Corporate America is increasingly using AI, and executives anticipate that they will use it even more in the years ahead. But they also have significant concerns, new research fromknowledge marketplace GLG finds. Sixty percent of executives surveyed do not feel that their organizations are fully aligned on how they should develop and use AI. And while more than 70 percent of executives say that their companies have adopted AI in the last three years, only a quarter say that they have taken steps to prevent bias that can result from AI.
Artificial intelligence has sparked debates on everything from data privacy to bots taking jobs from humans to algorithms that perpetuate racial and gender bias. These issues have been widely reported, yet respondents in the survey reported that their companies have not taken steps to deal with them. For example, the survey found that:
- Only 26 percent said they have put measures into place to mitigate potential AI bias;
- Only 25 percent said they disclose the data AI collects and what is done with it;
- Only 16 percent said they have a dedicated committee within their organizations to oversee AI use; and
- Only 13 percent said they identify intelligent agents or chatbots as non-human entities.
The vast majority of corporate leaders believe that AI use will keep growing
Ninety percent or more of executives in healthcare, consulting, and financial services believe AI will transform their businesses within the next five years and 98 percent plan to continue or expand their AI development.
But many are worried about AI’s effects on the workforce
Fifty percent of consulting executives and 49 percent of financial services executives say that they are very or somewhat concerned about AI replacing workers.
“Executives clearly believe that AI is here to stay, but they’re far from aligned on how to use it effectively and responsibly,” says GLG CEO Paul Todd, in a news release. “This is new ground for businesses to explore—and navigating it will require coordination, a sense of purpose, persistent research, and a commitment to acting ethically at every turn.”
Along with quantitative data, the report contains comments from survey respondents reflecting the mixed perspectives of executives on AI’s future:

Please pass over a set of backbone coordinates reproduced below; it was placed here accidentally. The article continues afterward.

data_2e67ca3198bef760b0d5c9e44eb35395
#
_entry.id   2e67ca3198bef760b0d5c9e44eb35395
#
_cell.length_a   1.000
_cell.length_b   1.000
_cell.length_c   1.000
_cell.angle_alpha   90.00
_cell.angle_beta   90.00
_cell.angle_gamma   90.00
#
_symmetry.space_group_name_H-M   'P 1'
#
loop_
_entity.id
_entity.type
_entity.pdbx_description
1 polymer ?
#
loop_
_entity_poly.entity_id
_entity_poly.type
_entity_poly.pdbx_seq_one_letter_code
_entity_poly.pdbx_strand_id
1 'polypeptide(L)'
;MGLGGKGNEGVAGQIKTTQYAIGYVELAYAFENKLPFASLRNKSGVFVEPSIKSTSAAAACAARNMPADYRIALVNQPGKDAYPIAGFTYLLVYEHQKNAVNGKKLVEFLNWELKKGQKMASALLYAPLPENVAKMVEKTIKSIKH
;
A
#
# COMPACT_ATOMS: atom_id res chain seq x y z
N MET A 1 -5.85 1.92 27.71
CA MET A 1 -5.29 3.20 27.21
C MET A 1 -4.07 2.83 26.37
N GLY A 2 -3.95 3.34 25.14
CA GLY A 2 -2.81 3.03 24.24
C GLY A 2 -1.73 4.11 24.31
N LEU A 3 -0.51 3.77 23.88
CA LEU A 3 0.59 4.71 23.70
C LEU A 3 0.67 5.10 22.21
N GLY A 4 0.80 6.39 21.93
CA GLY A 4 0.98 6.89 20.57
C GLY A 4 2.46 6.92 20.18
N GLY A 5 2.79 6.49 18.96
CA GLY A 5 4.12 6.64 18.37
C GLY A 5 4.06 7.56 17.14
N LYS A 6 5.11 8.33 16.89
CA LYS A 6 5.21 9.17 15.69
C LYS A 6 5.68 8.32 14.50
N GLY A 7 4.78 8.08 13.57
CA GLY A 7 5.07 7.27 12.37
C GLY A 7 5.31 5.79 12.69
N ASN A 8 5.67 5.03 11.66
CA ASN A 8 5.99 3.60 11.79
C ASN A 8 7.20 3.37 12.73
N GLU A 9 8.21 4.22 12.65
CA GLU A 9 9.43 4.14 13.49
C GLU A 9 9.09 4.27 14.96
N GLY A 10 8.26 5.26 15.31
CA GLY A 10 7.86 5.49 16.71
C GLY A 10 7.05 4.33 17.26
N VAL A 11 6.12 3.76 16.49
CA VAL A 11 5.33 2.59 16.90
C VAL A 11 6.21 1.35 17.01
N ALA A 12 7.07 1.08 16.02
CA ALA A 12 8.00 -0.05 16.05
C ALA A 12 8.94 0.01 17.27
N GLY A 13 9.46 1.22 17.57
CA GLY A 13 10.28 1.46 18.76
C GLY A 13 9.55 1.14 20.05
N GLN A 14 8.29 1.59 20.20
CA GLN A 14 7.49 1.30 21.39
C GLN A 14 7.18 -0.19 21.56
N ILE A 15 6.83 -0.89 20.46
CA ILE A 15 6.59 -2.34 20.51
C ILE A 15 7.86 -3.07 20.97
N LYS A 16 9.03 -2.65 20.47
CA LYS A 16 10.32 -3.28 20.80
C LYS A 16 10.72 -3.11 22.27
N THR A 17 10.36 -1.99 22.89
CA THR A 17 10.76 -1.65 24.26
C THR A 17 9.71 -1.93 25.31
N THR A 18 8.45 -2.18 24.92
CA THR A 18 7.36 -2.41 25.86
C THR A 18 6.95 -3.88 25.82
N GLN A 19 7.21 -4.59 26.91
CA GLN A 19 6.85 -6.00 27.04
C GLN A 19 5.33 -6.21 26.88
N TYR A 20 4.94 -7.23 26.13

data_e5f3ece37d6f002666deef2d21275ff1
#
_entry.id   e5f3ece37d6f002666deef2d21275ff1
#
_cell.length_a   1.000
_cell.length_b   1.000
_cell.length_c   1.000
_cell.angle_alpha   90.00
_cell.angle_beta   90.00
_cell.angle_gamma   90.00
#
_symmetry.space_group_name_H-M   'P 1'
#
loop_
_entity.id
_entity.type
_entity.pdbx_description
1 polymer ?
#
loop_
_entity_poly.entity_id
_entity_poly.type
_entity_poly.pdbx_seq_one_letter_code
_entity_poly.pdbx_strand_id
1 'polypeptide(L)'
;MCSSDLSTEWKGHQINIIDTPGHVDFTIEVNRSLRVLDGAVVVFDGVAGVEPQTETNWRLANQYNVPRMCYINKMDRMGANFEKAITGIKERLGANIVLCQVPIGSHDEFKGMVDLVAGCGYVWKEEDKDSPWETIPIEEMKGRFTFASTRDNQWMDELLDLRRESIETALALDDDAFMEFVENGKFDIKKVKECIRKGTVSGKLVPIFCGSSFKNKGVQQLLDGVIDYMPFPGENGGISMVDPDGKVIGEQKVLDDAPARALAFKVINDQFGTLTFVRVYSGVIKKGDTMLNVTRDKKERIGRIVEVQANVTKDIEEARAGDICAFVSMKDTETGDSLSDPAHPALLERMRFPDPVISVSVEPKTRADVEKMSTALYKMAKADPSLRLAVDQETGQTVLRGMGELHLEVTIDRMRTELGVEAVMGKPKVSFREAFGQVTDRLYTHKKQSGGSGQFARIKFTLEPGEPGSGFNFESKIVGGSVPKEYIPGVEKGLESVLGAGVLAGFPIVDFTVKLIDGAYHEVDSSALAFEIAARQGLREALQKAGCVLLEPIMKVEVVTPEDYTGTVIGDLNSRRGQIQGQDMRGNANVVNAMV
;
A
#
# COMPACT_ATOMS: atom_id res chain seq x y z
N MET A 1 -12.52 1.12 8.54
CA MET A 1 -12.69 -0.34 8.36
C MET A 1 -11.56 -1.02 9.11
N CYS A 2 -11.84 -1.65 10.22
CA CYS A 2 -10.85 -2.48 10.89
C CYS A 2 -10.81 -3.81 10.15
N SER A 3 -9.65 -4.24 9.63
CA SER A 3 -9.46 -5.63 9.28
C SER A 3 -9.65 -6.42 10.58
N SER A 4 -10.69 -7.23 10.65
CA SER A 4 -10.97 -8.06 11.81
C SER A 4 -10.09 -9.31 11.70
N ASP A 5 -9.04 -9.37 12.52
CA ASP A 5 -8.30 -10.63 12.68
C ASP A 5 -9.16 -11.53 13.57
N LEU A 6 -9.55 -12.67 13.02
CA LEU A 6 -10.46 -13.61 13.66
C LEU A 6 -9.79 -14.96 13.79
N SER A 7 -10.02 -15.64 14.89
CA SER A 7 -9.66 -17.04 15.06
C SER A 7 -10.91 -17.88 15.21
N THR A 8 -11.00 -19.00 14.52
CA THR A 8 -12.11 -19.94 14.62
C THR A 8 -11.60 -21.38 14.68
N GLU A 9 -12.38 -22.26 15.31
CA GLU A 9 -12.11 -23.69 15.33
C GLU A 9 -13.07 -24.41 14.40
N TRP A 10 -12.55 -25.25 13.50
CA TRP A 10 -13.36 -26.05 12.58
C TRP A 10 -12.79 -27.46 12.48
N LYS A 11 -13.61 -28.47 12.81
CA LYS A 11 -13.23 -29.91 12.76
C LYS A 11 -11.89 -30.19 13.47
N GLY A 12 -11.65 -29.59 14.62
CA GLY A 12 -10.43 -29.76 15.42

- CHRO, financial services: “Among fintech competitors, [AI] is essential to stay in the game in the future as customers are demanding it and business processes can’t keep up without it.”
- CMO, consulting: “Employees are (rightly) worried about being replaced by AI solutions. They should be worried, frankly, because if I can replace a $125K resource with a piece of software, I will. And so will everyone else.”
- CHRO, consulting: “A frequent complaint is that we took the human out of human resources; however, once employees/managers experience the benefits of AI, we have noticed a shift in perceptions.”
- CFO, healthcare: “AI in my world tends to lead to outcomes that just don’t make sense. And then they get defended to the death. I just want a spam filter that works. Even that is a stretch. How can we automate a decision on a $20m loan?”
“The data from our GLG survey is among the first from a broad cross section of senior executives,” says JP Lee, GLG’s Head of Surveys, in the release. “These executives recognize AI’s promise, but also have concerns and doubts about its long-term effects. For better or worse, they’re figuring AI out as they go.”
The research is from a new GLG survey of more than 160 C-suite executives across three sectors – financial services, healthcare, and consulting – conducted between September 9 and November 13, 2019. This data reflects responses from CEOs, COOs, CFOs, CMOs, CTOs, and CHROs. More than 50 respondents lead companies with revenues in excess of $1 billion. This is one of the first quantitative surveys on attitudes toward AI at a senior level.